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In a world where the pressures of modern life often overshadow our need for creative expression and self-discovery, organisations like Toi Ora Live Art Trust provide beacons of hope.

Through the generous support of Manatū Taonga Ministry of Culture and Heritage,  Toi Ora has been able to expand its reach, adding nine additional classes to its already comprehensive visual and performing arts programme. These additional classes, particularly those offered later in the day, have been popular for people working.

Like the Toi Ora artist commenting below, many of our artists find a sense of belonging at Toi Ora – a place where differences are celebrated and a person's self-worth is uplifted.

“Diagnosed with a lifelong debilitating illness, I was introduced to painting, which was suggested as a source solace. I did a lot of soul-searching, including counselling, after some seriously challenging times. Attending some other art classes left me feeling quite disillusioned. There was so much competition, and it left me feeling that my art was no good. Coming to Toi Ora, I experienced a whole different side of making art. At Toi Ora, it’s not only the tutors who are supportive and encouraging, it’s talking to all the artists that makes me feel I belong.”  

At Toi Ora, this artist realised that "my paintings don’t need to be perfect to be good and I have been able to incorporate this concept into the rest of my life”.

For another Toi Ora artist, the validation received from the artwork's ability to resonate with others was both humbling and empowering.

Creative expression is part of our human condition: it empowers, brings purpose, joy and improved self-esteem. When one in five people in Auckland are experiencing mental distress, it is tremendously powerful that a staggering 90.7% of participants feel that their participation at Toi Ora gives them purpose.

One of the most remarkable aspects of Toi Ora is the diversity of artistic expression that flourishes within its walls. The art produced here is far from homogenous, reflecting the unique and individualised journeys that participants embark on. There is no right or wrong way to approach art and each journey encourages the participant to create art that resonates with their true selves.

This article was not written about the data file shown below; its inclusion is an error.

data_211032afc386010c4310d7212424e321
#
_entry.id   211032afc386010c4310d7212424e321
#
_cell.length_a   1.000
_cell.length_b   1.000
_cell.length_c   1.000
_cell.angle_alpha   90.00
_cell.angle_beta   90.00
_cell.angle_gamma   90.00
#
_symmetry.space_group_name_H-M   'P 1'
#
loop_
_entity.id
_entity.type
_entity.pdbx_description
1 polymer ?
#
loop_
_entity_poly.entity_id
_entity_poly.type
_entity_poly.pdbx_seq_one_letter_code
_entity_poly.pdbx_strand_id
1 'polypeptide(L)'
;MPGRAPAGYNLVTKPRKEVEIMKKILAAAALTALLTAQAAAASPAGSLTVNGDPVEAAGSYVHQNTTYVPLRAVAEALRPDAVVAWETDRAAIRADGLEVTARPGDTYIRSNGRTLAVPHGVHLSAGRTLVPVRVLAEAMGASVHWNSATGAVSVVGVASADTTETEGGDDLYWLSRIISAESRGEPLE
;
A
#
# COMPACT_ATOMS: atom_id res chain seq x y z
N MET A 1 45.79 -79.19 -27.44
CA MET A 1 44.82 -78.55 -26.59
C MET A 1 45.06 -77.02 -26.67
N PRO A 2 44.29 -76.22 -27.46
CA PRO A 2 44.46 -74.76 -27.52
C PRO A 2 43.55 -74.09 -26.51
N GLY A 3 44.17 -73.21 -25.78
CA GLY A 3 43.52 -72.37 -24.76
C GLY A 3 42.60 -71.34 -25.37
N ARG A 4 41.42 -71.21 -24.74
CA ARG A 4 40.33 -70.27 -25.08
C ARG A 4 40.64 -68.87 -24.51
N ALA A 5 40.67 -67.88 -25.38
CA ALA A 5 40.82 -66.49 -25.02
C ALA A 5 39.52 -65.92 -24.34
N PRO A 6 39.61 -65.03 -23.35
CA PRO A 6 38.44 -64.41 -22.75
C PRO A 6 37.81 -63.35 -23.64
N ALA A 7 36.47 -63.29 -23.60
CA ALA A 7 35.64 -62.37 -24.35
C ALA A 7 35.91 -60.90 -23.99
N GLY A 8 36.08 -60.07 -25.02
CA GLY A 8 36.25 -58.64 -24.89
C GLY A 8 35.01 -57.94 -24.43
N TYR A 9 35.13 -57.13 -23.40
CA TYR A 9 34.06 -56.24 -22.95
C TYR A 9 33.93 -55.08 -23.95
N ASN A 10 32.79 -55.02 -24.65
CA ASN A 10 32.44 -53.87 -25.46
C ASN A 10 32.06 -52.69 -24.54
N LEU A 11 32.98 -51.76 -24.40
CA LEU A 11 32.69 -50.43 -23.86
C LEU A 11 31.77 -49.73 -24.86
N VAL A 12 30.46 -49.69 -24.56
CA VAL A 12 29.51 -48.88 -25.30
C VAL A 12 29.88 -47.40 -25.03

Art a catalyst for change

Engaging in the arts, whether as a creator or an observer, can lead to profound changes in brain function. It's not only a visual experience; art awakens the senses, sparks curiosity and poses profound questions. When we immerse ourselves in art, we engage both our emotions and intellect, prompting our brains to create new neural pathways.

Engaging in art activates the brain's reward system. It elicits feelings of curiosity and awe; pleasure and satisfaction in art created; and helps build resilience when things don’t turn out as expected.

The creative process is a journey that has positive lasting impact on our wellbeing. Art moves the observer, asks questions, and stirs curiosity in ways that few other experiences can replicate.

Art is not confined to a canvas or a studio: it is a universal language that can be practised anywhere, by anyone. Yet when practised in a space like Toi Ora, it fosters inclusivity and brings to light a whole new perspective.

At Toi Ora, we are creating this sense of community, fostering a supportive environment, and building empathic connections.

Holistic approach to mental health

Mental health is one of the pressing societal challenges today and it demands a variety of approaches for effective solutions. The creative spaces sector, which includes Toi Ora, offers a comprehensive and transformational approach to mental health support. It complements traditional medical approaches and stands as a powerful solution on its own.

Thanks to the support from Manatū Taonga, Toi Ora has had the opportunity to focus on strategic developments. One of these is building a stronger connection between the growth experienced in our classes and the opportunity to prepare people for employment. This year, we’ve been fortunate to partner with the Ministry of Social Development, philanthropists and private funders, making possible the initiatives that underscore Toi Ora's commitment to addressing mental health holistically.

Toi Ora offers so much more than participation in the arts and creating “quality” art, Toi Ora’s classes are designed to offer participants a transformative process offering a sense of purpose, experiencing joy, and building self-esteem.

Susanne Ritzenhoff is the Director of Toi Ora Live Art Trust in Grey Lynn, Auckland. Toi Ora empowers participants to proactively uplift their mental wellbeing through a practical approach to creativity. Professional tutors provide a supportive and inclusive environment in their visual and performing arts classes, promoting personal growth, connection and wellbeing. Learn more at www.toiora.org.nz

Painting a picture of hope

 

Ministry for Culture and Heritage link

Arts Access Aotearoa link

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